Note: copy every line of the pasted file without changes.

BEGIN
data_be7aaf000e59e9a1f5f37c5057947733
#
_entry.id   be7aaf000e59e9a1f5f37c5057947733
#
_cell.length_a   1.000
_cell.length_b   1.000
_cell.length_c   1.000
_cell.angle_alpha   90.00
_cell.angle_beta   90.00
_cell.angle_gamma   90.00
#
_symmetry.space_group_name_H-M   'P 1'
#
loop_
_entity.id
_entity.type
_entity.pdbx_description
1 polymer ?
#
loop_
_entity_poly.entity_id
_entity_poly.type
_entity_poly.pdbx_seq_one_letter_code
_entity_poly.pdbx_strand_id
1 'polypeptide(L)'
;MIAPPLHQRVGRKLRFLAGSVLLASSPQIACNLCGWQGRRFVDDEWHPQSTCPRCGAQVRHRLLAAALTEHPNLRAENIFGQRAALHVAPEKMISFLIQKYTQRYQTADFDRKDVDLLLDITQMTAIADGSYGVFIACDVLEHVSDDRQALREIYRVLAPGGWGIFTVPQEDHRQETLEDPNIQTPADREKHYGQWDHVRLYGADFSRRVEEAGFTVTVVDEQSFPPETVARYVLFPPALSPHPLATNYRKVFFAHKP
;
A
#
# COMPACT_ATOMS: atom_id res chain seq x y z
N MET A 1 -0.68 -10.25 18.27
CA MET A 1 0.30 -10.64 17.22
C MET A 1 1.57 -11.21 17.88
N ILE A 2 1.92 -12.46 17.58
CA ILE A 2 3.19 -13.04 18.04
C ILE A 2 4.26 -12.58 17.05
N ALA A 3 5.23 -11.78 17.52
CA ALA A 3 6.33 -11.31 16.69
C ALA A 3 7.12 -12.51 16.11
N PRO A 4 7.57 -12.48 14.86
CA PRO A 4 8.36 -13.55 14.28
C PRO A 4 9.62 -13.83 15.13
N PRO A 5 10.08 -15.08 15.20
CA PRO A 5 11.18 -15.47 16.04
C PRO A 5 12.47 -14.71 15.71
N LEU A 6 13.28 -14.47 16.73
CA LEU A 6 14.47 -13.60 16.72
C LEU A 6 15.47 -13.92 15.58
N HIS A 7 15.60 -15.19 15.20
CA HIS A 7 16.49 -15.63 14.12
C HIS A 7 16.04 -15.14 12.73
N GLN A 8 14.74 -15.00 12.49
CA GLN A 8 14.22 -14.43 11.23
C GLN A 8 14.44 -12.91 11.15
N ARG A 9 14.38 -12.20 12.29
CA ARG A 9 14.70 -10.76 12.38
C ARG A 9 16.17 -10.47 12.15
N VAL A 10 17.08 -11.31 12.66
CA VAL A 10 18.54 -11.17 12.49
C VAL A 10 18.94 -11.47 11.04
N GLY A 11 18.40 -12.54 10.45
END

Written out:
data_be7aaf000e59e9a1f5f37c5057947733
#
_entry.id   be7aaf000e59e9a1f5f37c5057947733
#
_cell.length_a   1.000
_cell.length_b   1.000
_cell.length_c   1.000
_cell.angle_alpha   90.00
_cell.angle_beta   90.00
_cell.angle_gamma   90.00
#
_symmetry.space_group_name_H-M   'P 1'
#
loop_
_entity.id
_entity.type
_entity.pdbx_description
1 polymer ?
#
loop_
_entity_poly.entity_id
_entity_poly.type
_entity_poly.pdbx_seq_one_letter_code
_entity_poly.pdbx_strand_id
1 'polypeptide(L)'
;MIAPPLHQRVGRKLRFLAGSVLLASSPQIACNLCGWQGRRFVDDEWHPQSTCPRCGAQVRHRLLAAALTEHPNLRAENIFGQRAALHVAPEKMISFLIQKYTQRYQTADFDRKDVDLLLDITQMTAIADGSYGVFIACDVLEHVSDDRQALREIYRVLAPGGWGIFTVPQEDHRQETLEDPNIQTPADREKHYGQWDHVRLYGADFSRRVEEAGFTVTVVDEQSFPPETVARYVLFPPALSPHPLATNYRKVFFAHKP
;
A
#
# COMPACT_ATOMS: atom_id res chain seq x y z
N MET A 1 -0.68 -10.25 18.27
CA MET A 1 0.30 -10.64 17.22
C MET A 1 1.57 -11.21 17.88
N ILE A 2 1.92 -12.46 17.58
CA ILE A 2 3.19 -13.04 18.04
C ILE A 2 4.26 -12.58 17.05
N ALA A 3 5.23 -11.78 17.52
CA ALA A 3 6.33 -11.31 16.69
C ALA A 3 7.12 -12.51 16.11
N PRO A 4 7.57 -12.48 14.86
CA PRO A 4 8.36 -13.55 14.28
C PRO A 4 9.62 -13.83 15.13
N PRO A 5 10.08 -15.08 15.20
CA PRO A 5 11.18 -15.47 16.04
C PRO A 5 12.47 -14.71 15.71
N LEU A 6 13.28 -14.47 16.73
CA LEU A 6 14.47 -13.60 16.72
C LEU A 6 15.47 -13.92 15.58
N HIS A 7 15.60 -15.19 15.20
CA HIS A 7 16.49 -15.63 14.12
C HIS A 7 16.04 -15.14 12.73
N GLN A 8 14.74 -15.00 12.49
CA GLN A 8 14.22 -14.43 11.23
C GLN A 8 14.44 -12.91 11.15
N ARG A 9 14.38 -12.20 12.29
CA ARG A 9 14.70 -10.76 12.38
C ARG A 9 16.17 -10.47 12.15
N VAL A 10 17.08 -11.31 12.66
CA VAL A 10 18.54 -11.17 12.49
C VAL A 10 18.94 -11.47 11.04
N GLY A 11 18.40 -12.54 10.45